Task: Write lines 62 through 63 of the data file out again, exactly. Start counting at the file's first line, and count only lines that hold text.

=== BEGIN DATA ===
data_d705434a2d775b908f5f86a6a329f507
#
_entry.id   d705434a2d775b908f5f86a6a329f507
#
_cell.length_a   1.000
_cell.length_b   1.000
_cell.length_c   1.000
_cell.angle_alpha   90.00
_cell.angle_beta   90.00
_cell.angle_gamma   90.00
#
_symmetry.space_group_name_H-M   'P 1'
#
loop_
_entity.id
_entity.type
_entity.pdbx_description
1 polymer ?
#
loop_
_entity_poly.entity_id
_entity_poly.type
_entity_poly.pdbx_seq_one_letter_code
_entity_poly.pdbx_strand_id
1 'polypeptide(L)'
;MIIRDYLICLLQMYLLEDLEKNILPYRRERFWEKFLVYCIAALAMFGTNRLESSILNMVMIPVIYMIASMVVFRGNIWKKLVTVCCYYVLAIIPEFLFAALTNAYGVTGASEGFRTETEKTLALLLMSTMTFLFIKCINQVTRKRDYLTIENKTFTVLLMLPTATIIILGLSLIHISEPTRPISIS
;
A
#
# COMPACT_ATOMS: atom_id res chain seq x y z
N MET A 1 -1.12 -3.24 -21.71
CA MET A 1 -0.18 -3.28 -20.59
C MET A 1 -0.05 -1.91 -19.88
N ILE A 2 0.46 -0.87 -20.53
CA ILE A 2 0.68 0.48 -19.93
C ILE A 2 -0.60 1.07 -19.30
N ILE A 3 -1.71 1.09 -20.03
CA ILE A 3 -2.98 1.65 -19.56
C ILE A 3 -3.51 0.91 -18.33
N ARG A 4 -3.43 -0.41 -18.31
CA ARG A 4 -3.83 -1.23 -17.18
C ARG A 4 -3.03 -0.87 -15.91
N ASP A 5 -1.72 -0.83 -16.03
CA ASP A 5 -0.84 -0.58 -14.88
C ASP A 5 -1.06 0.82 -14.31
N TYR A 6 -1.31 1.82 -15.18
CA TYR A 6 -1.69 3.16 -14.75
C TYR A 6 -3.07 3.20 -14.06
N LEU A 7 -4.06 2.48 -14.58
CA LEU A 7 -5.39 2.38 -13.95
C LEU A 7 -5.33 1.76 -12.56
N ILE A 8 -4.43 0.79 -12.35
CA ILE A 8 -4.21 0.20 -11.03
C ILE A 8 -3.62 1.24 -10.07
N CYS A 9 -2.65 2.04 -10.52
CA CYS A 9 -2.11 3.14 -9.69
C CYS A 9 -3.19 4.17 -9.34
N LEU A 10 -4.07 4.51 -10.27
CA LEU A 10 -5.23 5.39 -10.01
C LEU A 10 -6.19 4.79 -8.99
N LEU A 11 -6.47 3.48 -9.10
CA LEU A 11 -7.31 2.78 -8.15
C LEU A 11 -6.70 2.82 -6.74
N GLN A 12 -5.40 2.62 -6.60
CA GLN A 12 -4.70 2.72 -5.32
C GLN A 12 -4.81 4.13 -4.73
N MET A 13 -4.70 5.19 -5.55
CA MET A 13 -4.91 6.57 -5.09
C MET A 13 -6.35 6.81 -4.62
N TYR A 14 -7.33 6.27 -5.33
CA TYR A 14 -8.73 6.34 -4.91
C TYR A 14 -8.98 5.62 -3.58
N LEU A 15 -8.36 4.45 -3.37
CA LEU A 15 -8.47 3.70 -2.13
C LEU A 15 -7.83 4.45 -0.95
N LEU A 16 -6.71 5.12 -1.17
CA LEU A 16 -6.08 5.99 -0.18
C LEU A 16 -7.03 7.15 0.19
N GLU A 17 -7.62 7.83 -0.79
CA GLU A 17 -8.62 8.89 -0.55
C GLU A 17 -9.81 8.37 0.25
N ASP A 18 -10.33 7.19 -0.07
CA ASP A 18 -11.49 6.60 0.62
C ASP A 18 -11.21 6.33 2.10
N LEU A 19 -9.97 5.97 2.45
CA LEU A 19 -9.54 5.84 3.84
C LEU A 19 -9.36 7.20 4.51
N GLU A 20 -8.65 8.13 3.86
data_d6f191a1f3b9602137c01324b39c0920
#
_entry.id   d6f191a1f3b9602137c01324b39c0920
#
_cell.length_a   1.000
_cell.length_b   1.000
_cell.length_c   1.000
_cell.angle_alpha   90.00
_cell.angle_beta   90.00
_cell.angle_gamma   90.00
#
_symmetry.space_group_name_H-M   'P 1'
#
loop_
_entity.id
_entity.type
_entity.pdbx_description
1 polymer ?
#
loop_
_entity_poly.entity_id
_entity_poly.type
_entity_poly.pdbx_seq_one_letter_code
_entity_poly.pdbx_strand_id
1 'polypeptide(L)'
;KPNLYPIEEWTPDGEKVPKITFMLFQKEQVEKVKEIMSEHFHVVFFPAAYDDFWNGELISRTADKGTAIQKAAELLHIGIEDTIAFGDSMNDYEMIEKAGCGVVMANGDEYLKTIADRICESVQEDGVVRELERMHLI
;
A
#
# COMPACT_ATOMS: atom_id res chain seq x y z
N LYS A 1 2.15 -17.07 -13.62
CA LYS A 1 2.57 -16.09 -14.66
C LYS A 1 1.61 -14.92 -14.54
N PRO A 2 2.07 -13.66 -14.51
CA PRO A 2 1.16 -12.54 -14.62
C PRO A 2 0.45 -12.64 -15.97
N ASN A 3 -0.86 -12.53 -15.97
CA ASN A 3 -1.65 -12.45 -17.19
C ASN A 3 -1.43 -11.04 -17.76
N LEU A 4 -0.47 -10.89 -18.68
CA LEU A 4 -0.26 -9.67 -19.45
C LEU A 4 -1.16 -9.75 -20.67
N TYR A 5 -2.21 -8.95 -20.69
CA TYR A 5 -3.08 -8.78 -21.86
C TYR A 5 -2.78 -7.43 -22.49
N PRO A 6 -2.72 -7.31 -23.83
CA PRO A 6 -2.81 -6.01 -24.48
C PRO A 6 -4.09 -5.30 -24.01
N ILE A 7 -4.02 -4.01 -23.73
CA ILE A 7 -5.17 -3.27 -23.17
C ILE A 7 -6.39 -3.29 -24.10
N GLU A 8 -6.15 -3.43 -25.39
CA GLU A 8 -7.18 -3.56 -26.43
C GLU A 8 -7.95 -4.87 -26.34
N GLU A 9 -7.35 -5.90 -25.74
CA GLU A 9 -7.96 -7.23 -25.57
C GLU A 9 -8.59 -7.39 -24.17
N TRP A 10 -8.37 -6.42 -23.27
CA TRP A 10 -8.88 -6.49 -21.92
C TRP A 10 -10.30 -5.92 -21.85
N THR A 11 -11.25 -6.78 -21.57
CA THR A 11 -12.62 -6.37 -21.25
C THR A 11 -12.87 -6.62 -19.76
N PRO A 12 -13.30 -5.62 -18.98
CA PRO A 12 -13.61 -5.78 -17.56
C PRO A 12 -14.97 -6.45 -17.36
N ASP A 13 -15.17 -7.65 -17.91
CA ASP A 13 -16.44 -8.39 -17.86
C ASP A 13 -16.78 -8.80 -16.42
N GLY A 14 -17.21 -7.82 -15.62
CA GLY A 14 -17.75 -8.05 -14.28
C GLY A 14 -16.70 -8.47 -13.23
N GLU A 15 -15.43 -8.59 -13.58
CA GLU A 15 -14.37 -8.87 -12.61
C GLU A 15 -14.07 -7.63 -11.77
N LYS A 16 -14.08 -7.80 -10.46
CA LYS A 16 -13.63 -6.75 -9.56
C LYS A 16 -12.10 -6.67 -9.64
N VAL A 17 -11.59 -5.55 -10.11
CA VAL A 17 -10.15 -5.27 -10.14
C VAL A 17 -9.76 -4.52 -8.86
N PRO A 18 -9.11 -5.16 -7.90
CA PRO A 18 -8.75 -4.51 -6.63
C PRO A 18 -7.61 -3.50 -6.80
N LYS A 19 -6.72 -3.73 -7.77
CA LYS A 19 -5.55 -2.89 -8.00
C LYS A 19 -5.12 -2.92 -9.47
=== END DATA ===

CA LEU A 11 -7.31 2.78 -8.15
C LEU A 11 -6.70 2.82 -6.74